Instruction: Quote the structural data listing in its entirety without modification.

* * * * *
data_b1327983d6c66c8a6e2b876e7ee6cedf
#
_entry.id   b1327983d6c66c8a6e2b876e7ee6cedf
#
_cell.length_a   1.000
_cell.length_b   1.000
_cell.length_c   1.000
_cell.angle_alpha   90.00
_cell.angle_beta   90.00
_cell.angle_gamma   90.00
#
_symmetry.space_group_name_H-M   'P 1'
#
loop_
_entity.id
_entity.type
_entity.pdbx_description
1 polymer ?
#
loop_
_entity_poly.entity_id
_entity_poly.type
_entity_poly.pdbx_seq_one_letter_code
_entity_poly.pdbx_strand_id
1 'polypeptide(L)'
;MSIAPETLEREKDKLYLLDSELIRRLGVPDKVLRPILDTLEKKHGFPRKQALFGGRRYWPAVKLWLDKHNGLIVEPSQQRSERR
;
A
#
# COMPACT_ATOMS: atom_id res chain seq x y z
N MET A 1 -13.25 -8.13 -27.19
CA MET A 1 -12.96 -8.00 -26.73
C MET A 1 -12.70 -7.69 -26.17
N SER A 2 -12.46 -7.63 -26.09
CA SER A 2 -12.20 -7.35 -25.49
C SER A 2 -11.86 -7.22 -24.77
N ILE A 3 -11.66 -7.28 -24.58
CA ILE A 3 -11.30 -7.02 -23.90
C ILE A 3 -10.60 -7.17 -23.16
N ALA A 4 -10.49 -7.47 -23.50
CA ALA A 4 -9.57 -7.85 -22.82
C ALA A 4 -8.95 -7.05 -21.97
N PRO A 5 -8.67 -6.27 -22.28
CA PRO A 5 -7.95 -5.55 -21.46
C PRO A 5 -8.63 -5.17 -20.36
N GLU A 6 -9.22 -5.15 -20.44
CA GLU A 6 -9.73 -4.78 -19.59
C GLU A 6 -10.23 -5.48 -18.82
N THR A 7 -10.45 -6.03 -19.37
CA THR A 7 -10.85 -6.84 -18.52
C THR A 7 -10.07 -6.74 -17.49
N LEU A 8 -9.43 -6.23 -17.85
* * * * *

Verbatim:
data_b1327983d6c66c8a6e2b876e7ee6cedf
#
_entry.id   b1327983d6c66c8a6e2b876e7ee6cedf
#
_cell.length_a   1.000
_cell.length_b   1.000
_cell.length_c   1.000
_cell.angle_alpha   90.00
_cell.angle_beta   90.00
_cell.angle_gamma   90.00
#
_symmetry.space_group_name_H-M   'P 1'
#
loop_
_entity.id
_entity.type
_entity.pdbx_description
1 polymer ?
#
loop_
_entity_poly.entity_id
_entity_poly.type
_entity_poly.pdbx_seq_one_letter_code
_entity_poly.pdbx_strand_id
1 'polypeptide(L)'
;MSIAPETLEREKDKLYLLDSELIRRLGVPDKVLRPILDTLEKKHGFPRKQALFGGRRYWPAVKLWLDKHNGLIVEPSQQRSERR
;
A
#
# COMPACT_ATOMS: atom_id res chain seq x y z
N MET A 1 -13.25 -8.13 -27.19
CA MET A 1 -12.96 -8.00 -26.73
C MET A 1 -12.70 -7.69 -26.17
N SER A 2 -12.46 -7.63 -26.09
CA SER A 2 -12.20 -7.35 -25.49
C SER A 2 -11.86 -7.22 -24.77
N ILE A 3 -11.66 -7.28 -24.58
CA ILE A 3 -11.30 -7.02 -23.90
C ILE A 3 -10.60 -7.17 -23.16
N ALA A 4 -10.49 -7.47 -23.50
CA ALA A 4 -9.57 -7.85 -22.82
C ALA A 4 -8.95 -7.05 -21.97
N PRO A 5 -8.67 -6.27 -22.28
CA PRO A 5 -7.95 -5.55 -21.46
C PRO A 5 -8.63 -5.17 -20.36
N GLU A 6 -9.22 -5.15 -20.44
CA GLU A 6 -9.73 -4.78 -19.59
C GLU A 6 -10.23 -5.48 -18.82
N THR A 7 -10.45 -6.03 -19.37
CA THR A 7 -10.85 -6.84 -18.52
C THR A 7 -10.07 -6.74 -17.49
N LEU A 8 -9.43 -6.23 -17.85